Dense breast tissue consists of connective tissue and glands. Connective tissue is what supports the breast and surrounds the breast glands, while glandular tissue is responsible for secreting milk. Both sexes can get breast cancer, but this kind of cancer is more likely to occur in men or women who have a lot of dense breast tissue. In addition, people who have dense breasts may experience breast tissue pain, which is called fibrocystic breast disease or fibrocystic change.
Connective tissue surrounds other important areas of the breast such as the ducts, blood vessels, and lobules. These tissues are made up of several materials, including fat and muscle. It is rare for cancer to develop in connective tissues, but it is always a possibility. As a person ages, his or her connective tissues become stiff and lose mass. The connective tissue stops being as supportive and large, leading to saggier, flatter breasts.
Glandular tissue is made up of milk-secreting tissue, which both men and women have. Men usually have far less of it than women, and the amount of glandular tissue a woman has varies. Breast glands are usually where breast cancer starts, gradually spreading to the rest of the body if not treated. The odds of developing breast cancer can sometimes be lessened if a woman breastfeeds. A woman who has had breast cancer might not be able to breastfeed, especially if she has undergone breast lump removal surgery.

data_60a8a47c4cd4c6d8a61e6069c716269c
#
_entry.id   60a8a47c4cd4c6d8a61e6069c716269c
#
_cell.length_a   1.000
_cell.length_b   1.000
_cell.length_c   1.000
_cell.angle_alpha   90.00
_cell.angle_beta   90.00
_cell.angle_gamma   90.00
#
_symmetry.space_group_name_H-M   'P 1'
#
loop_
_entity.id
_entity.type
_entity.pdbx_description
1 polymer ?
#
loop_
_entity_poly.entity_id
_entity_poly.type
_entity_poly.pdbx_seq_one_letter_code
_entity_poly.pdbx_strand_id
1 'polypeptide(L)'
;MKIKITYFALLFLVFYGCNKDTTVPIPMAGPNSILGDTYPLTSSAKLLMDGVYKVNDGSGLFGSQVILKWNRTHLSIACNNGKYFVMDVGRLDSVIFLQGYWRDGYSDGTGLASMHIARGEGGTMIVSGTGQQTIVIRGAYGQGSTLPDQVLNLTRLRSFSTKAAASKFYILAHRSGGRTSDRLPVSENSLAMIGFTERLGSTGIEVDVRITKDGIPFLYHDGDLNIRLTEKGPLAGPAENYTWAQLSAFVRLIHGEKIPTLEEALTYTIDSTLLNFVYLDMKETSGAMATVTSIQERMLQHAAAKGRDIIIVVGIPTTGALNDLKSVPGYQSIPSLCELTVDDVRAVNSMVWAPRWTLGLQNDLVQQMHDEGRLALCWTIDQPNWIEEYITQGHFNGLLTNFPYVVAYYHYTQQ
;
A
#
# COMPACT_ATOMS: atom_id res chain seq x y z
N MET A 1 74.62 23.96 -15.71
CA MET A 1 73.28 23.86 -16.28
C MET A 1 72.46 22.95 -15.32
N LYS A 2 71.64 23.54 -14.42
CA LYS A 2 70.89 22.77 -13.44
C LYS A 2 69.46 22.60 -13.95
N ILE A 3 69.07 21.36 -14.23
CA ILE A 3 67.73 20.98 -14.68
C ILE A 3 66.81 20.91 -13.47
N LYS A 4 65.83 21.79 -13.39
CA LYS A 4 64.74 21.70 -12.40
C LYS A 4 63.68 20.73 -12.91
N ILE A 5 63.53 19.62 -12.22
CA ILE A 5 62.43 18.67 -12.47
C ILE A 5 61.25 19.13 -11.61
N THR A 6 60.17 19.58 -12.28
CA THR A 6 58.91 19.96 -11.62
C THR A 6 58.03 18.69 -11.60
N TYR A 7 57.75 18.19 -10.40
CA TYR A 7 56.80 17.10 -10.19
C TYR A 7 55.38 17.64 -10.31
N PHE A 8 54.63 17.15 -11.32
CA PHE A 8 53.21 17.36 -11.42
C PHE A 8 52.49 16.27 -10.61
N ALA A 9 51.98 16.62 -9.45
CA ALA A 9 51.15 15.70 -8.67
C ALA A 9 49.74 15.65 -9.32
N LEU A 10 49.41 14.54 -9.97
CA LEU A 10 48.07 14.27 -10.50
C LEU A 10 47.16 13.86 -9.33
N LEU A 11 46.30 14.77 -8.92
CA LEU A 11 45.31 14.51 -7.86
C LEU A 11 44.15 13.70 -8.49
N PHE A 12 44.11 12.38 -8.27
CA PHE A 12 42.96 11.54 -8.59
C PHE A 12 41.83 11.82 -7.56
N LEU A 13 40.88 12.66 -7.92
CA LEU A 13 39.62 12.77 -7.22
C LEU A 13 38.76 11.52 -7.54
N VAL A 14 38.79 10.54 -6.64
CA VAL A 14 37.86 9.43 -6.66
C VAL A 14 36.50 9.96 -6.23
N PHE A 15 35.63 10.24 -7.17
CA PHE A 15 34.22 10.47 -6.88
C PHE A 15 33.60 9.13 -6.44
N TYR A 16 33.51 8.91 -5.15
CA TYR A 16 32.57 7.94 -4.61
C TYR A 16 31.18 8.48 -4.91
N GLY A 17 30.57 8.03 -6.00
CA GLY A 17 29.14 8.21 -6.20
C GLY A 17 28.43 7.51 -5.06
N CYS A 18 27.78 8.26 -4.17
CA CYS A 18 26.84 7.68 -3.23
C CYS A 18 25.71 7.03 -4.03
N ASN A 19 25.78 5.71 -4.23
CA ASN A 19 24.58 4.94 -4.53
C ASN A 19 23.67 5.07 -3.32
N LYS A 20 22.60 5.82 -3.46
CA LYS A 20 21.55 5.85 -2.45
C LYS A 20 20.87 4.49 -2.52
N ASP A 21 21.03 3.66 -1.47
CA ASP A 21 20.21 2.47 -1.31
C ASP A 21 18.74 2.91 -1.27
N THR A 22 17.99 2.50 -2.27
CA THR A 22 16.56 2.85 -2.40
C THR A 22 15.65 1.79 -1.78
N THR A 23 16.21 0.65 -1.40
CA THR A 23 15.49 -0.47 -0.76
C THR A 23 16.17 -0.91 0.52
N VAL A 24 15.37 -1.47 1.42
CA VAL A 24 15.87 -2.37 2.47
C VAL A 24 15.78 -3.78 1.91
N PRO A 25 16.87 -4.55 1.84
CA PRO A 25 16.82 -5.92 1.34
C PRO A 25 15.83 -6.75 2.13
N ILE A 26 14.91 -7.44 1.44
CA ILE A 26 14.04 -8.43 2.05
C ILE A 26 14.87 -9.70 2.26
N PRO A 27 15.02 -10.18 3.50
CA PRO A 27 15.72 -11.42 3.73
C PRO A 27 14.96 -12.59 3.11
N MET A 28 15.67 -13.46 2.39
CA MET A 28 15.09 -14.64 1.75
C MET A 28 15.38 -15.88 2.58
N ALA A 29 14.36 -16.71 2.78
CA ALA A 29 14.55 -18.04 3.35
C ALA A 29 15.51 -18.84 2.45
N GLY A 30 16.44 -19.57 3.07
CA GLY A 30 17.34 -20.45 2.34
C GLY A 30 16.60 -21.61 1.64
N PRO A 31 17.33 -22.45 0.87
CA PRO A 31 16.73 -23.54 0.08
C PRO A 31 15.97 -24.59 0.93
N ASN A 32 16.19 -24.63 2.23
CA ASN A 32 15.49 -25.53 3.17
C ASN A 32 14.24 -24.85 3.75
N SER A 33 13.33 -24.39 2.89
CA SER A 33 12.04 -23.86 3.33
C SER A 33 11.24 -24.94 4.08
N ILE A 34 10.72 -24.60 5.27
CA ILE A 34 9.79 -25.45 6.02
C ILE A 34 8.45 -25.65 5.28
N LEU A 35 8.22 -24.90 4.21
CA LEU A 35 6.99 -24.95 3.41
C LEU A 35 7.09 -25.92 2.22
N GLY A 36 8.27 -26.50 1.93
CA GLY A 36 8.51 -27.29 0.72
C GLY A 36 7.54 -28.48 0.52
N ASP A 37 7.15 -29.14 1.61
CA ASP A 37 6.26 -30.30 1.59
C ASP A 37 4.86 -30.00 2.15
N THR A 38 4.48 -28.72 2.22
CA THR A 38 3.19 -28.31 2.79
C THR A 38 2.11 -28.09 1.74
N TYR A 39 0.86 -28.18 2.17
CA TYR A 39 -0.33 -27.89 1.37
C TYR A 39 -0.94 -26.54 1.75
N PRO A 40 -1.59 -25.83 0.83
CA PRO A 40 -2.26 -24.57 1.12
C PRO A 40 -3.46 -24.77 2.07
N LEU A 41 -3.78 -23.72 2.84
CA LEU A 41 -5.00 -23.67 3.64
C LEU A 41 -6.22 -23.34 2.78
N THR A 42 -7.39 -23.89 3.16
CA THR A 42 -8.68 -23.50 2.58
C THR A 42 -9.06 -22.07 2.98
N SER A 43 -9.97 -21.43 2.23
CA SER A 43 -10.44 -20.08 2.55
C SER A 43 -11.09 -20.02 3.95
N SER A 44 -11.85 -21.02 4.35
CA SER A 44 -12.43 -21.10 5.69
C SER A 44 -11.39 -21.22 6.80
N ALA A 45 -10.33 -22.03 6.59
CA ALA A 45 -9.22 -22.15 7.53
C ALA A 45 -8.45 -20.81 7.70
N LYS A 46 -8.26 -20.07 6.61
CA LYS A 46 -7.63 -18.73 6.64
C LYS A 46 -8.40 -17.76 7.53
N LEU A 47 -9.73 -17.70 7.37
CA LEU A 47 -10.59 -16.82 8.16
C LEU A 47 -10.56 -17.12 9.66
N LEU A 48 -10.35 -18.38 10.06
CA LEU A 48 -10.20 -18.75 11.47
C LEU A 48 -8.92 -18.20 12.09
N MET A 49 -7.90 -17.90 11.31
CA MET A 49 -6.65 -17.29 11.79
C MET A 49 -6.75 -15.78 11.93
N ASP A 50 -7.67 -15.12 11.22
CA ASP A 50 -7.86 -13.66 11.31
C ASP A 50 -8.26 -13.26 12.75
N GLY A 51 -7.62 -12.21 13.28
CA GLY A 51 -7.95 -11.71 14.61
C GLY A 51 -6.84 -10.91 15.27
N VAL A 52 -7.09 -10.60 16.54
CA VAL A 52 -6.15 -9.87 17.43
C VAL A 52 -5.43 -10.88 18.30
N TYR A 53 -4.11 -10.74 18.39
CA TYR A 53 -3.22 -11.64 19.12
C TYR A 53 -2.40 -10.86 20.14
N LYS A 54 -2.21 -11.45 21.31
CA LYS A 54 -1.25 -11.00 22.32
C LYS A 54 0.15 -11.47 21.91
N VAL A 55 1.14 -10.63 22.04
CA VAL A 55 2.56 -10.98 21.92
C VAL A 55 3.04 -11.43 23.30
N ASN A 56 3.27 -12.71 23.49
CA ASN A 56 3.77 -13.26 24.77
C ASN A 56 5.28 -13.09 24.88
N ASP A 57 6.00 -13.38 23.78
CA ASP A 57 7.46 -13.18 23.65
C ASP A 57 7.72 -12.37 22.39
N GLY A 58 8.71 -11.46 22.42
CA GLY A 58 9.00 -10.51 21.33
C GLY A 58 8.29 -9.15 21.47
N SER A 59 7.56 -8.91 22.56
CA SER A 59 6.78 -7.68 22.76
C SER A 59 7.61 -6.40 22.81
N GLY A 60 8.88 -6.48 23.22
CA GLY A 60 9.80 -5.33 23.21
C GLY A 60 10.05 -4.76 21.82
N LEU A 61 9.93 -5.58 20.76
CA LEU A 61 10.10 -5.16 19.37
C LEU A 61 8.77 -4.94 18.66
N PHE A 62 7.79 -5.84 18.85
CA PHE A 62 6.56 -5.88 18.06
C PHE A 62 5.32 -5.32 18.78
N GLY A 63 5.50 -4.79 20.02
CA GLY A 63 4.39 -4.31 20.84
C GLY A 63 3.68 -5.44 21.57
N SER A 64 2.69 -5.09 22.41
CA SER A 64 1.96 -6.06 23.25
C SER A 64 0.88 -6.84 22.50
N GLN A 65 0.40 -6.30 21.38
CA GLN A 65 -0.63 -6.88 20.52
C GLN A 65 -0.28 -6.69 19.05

Together, connective tissue and glandular tissue are called fibroglandular tissue or dense breast tissue. Having a lot of fibroglandular tissue means that breast cancer tumors are less likely to show up during mammograms. The dense breast tissue can hide tumors until a patient’s condition worsens and presents with other symptoms. In addition, some studies show that people who have dense breasts are more likely to develop breast cancer to begin with.
Fibrocystic breast disease is common in women who have a lot of glandular tissue. The condition causes a person to experience pain in the breast or armpit area. Benign lumps are a common complaint but usually shrink in size after a menstruation cycle or menopause. Though it is called a disease, fibrocystic breast disease is relatively harmless and is not known to increase a person’s odds of developing cancer. Some doctors prefer to call the disease fibrocystic change instead, which sounds less frightening to patients who have it.